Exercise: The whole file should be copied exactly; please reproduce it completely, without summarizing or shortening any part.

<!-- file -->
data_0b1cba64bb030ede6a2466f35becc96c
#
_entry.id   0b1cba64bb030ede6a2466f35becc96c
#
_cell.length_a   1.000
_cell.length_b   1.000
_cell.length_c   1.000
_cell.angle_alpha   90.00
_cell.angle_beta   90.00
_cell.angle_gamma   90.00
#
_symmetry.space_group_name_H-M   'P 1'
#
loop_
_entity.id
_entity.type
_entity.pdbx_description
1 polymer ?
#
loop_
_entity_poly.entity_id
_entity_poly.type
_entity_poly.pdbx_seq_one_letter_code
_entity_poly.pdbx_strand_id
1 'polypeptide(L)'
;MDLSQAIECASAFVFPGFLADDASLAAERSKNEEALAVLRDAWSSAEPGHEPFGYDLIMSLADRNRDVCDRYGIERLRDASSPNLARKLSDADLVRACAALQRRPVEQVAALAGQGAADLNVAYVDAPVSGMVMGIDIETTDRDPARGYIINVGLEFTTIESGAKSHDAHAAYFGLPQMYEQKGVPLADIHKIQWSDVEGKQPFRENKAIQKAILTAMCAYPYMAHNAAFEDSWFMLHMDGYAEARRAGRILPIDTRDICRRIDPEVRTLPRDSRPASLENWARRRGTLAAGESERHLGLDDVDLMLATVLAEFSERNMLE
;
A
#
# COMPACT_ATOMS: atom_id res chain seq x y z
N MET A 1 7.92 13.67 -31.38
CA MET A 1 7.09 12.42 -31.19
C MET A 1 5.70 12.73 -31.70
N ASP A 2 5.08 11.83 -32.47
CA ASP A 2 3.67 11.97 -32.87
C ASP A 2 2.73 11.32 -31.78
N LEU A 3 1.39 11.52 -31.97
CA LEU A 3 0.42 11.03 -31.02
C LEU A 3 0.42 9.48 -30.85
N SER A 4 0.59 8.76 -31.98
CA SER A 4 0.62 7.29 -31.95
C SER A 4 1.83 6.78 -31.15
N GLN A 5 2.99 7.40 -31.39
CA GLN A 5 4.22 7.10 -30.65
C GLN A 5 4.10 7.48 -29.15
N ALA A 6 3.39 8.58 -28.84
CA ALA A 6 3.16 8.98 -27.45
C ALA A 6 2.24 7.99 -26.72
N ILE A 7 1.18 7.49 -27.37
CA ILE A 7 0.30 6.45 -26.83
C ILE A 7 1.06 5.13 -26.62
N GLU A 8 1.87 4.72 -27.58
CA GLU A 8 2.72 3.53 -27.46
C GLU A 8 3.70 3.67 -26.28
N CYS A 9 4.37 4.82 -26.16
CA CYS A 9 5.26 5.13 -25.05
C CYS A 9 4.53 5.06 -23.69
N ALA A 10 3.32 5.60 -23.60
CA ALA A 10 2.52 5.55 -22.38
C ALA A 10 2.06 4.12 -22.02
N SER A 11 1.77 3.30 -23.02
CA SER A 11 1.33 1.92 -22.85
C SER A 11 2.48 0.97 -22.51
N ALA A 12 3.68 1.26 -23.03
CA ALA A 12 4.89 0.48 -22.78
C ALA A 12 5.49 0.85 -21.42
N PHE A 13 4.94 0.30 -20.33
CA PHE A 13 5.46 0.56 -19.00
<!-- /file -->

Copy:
data_0b1cba64bb030ede6a2466f35becc96c
#
_entry.id   0b1cba64bb030ede6a2466f35becc96c
#
_cell.length_a   1.000
_cell.length_b   1.000
_cell.length_c   1.000
_cell.angle_alpha   90.00
_cell.angle_beta   90.00
_cell.angle_gamma   90.00
#
_symmetry.space_group_name_H-M   'P 1'
#
loop_
_entity.id
_entity.type
_entity.pdbx_description
1 polymer ?
#
loop_
_entity_poly.entity_id
_entity_poly.type
_entity_poly.pdbx_seq_one_letter_code
_entity_poly.pdbx_strand_id
1 'polypeptide(L)'
;MDLSQAIECASAFVFPGFLADDASLAAERSKNEEALAVLRDAWSSAEPGHEPFGYDLIMSLADRNRDVCDRYGIERLRDASSPNLARKLSDADLVRACAALQRRPVEQVAALAGQGAADLNVAYVDAPVSGMVMGIDIETTDRDPARGYIINVGLEFTTIESGAKSHDAHAAYFGLPQMYEQKGVPLADIHKIQWSDVEGKQPFRENKAIQKAILTAMCAYPYMAHNAAFEDSWFMLHMDGYAEARRAGRILPIDTRDICRRIDPEVRTLPRDSRPASLENWARRRGTLAAGESERHLGLDDVDLMLATVLAEFSERNMLE
;
A
#
# COMPACT_ATOMS: atom_id res chain seq x y z
N MET A 1 7.92 13.67 -31.38
CA MET A 1 7.09 12.42 -31.19
C MET A 1 5.70 12.73 -31.70
N ASP A 2 5.08 11.83 -32.47
CA ASP A 2 3.67 11.97 -32.87
C ASP A 2 2.73 11.32 -31.78
N LEU A 3 1.39 11.52 -31.97
CA LEU A 3 0.42 11.03 -31.02
C LEU A 3 0.42 9.48 -30.85
N SER A 4 0.59 8.76 -31.98
CA SER A 4 0.62 7.29 -31.95
C SER A 4 1.83 6.78 -31.15
N GLN A 5 2.99 7.40 -31.39
CA GLN A 5 4.22 7.10 -30.65
C GLN A 5 4.10 7.48 -29.15
N ALA A 6 3.39 8.58 -28.84
CA ALA A 6 3.16 8.98 -27.45
C ALA A 6 2.24 7.99 -26.72
N ILE A 7 1.18 7.49 -27.37
CA ILE A 7 0.30 6.45 -26.83
C ILE A 7 1.06 5.13 -26.62
N GLU A 8 1.87 4.72 -27.58
CA GLU A 8 2.72 3.53 -27.46
C GLU A 8 3.70 3.67 -26.28
N CYS A 9 4.37 4.82 -26.16
CA CYS A 9 5.26 5.13 -25.05
C CYS A 9 4.53 5.06 -23.69
N ALA A 10 3.32 5.60 -23.60
CA ALA A 10 2.52 5.55 -22.38
C ALA A 10 2.06 4.12 -22.02
N SER A 11 1.77 3.30 -23.02
CA SER A 11 1.33 1.92 -22.85
C SER A 11 2.48 0.97 -22.51
N ALA A 12 3.68 1.26 -23.03
CA ALA A 12 4.89 0.48 -22.78
C ALA A 12 5.49 0.85 -21.42
N PHE A 13 4.94 0.30 -20.33
CA PHE A 13 5.46 0.56 -19.00